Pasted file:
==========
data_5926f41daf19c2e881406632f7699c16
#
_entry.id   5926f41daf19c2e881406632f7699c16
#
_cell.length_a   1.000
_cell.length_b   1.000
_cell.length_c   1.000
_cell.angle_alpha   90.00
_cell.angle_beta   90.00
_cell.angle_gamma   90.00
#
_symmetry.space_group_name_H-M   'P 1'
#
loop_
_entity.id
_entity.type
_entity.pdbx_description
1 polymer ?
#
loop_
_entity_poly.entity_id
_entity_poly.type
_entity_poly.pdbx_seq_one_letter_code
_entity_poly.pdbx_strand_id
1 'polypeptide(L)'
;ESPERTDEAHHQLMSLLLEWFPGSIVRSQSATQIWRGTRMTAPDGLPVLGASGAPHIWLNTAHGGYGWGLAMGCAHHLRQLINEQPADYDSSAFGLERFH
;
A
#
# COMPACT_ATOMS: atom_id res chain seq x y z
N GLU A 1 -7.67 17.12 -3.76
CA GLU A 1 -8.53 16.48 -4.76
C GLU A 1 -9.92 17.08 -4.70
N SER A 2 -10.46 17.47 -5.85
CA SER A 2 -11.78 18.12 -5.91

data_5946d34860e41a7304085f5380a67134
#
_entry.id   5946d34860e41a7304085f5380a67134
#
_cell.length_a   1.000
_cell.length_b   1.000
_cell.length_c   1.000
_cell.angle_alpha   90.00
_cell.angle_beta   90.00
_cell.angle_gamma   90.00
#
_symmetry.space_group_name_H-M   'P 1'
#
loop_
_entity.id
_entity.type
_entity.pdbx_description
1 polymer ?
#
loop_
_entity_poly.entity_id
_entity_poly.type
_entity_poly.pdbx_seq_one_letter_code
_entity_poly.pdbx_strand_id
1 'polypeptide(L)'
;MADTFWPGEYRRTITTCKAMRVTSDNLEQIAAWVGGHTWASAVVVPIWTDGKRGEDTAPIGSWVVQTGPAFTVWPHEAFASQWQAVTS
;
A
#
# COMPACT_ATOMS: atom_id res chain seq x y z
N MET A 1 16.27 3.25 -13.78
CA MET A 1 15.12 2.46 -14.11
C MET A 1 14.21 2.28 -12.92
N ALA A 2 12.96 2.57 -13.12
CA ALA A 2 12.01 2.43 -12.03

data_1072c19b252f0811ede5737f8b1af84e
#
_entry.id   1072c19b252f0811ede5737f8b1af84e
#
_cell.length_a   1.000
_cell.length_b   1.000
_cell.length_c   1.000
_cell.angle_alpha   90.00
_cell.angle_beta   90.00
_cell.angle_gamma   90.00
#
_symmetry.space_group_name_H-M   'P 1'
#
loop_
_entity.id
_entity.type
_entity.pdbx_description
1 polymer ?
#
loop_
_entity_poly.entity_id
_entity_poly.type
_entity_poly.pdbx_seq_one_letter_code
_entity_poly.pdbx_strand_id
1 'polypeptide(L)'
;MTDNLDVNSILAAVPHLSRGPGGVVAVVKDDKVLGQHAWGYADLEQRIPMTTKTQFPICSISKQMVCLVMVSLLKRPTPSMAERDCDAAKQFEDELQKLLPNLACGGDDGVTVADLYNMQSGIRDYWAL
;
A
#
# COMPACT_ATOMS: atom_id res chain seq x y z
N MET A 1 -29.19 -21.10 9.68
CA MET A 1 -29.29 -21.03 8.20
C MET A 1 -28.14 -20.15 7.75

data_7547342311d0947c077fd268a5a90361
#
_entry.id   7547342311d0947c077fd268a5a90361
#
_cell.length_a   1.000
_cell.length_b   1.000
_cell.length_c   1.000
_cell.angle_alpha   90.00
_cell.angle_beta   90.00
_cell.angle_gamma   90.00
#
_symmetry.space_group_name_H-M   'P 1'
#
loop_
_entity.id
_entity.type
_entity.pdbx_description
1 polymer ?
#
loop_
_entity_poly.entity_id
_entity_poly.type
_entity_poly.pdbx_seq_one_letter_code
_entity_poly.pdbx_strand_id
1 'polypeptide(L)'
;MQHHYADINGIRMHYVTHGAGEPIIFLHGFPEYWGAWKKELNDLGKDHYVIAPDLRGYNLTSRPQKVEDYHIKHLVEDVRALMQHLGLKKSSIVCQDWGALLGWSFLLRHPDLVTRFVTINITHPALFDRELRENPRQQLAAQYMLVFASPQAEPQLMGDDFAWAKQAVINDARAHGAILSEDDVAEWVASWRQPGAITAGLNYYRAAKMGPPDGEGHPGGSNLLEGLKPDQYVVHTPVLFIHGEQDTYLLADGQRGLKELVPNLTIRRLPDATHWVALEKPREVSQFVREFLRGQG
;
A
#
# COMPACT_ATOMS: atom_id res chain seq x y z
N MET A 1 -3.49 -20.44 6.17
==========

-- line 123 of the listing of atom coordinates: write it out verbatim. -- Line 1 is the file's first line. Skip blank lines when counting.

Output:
loop_